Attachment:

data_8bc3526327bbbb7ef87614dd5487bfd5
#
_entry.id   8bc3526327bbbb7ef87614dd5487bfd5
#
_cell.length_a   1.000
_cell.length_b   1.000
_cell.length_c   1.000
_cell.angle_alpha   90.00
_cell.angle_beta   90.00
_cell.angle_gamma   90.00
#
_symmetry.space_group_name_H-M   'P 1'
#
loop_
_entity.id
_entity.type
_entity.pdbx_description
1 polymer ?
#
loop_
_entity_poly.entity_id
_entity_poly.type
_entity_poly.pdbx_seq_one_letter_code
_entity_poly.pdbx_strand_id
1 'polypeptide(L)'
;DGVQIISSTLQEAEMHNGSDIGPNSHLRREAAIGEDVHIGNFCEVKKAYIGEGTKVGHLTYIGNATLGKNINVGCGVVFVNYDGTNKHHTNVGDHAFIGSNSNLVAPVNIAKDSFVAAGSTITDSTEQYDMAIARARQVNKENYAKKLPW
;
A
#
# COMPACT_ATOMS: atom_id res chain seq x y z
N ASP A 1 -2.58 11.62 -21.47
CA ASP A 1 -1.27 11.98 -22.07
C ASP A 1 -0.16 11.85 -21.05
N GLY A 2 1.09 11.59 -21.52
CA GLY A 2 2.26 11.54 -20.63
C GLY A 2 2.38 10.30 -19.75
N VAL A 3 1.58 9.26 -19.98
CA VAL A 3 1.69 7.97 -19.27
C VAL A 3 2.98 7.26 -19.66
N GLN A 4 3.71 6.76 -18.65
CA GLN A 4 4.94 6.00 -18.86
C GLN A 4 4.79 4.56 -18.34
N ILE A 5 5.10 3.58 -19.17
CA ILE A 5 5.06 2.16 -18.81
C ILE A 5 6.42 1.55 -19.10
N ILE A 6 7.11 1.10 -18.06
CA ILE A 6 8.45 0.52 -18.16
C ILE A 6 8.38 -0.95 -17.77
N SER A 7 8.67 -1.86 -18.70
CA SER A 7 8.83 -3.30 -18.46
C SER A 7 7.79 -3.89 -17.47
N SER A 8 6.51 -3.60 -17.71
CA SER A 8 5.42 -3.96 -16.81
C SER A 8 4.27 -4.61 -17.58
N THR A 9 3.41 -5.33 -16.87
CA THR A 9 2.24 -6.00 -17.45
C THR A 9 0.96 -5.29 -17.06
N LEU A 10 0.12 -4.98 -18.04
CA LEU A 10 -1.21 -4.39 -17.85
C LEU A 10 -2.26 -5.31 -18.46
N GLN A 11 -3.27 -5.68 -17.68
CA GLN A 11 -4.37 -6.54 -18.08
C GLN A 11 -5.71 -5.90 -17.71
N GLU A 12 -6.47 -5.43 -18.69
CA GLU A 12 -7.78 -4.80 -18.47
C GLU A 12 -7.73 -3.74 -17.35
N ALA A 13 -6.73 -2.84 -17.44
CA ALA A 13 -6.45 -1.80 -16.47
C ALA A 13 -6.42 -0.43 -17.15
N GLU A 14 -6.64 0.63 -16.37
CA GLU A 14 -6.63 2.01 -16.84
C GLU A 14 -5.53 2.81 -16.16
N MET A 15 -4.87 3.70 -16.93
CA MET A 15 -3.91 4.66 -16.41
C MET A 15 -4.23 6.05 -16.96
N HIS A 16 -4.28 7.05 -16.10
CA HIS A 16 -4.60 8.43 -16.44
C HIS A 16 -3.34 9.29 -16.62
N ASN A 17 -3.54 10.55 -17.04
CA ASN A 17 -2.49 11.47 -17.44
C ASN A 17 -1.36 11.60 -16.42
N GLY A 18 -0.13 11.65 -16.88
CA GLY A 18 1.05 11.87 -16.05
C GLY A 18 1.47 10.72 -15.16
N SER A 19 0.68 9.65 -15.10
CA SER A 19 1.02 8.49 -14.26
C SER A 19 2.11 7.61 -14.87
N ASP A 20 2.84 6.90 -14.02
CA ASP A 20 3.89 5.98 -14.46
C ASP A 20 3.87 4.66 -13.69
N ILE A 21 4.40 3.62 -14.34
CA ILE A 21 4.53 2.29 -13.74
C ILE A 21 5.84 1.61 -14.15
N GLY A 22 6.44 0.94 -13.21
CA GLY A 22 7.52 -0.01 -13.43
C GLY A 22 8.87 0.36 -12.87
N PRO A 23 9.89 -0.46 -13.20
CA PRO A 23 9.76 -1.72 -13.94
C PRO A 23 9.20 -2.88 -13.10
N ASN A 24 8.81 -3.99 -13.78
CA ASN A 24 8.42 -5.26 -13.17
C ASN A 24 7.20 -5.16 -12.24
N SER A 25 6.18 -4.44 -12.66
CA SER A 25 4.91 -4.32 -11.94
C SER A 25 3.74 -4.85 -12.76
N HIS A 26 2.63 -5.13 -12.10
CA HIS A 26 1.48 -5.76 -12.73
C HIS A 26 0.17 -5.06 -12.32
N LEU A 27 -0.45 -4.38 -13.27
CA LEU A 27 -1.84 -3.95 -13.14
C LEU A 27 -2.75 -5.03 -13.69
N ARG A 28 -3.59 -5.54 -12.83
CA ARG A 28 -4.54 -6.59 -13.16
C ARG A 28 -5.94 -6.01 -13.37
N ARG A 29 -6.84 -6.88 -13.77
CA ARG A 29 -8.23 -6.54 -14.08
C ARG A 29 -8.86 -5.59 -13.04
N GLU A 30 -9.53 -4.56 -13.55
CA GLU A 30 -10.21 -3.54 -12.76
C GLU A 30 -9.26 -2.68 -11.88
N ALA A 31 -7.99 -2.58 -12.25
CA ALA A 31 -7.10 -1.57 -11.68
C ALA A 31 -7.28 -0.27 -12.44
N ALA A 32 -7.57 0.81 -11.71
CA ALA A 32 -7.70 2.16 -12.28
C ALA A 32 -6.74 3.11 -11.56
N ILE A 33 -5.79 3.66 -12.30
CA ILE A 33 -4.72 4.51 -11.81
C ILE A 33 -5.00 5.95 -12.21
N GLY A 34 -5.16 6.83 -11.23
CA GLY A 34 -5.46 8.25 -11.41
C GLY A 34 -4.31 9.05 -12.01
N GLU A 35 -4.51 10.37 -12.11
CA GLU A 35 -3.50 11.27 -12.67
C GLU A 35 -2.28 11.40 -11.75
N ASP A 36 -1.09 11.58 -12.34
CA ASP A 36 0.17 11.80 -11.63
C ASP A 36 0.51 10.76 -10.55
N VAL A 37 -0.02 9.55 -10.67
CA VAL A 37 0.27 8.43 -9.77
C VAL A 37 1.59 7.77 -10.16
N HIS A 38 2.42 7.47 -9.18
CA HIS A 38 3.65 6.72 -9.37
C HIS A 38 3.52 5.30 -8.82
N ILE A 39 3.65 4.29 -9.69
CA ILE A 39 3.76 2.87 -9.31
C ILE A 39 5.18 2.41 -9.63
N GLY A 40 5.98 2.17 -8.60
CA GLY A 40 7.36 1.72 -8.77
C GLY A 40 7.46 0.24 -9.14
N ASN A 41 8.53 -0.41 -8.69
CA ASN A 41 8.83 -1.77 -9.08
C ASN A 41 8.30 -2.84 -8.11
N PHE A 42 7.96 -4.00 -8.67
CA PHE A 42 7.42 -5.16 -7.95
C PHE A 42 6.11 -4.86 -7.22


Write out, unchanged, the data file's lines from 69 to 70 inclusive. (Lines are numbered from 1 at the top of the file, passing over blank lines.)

C ALA A 13 -6.42 -0.43 -17.15
N GLU A 14 -6.64 0.63 -16.37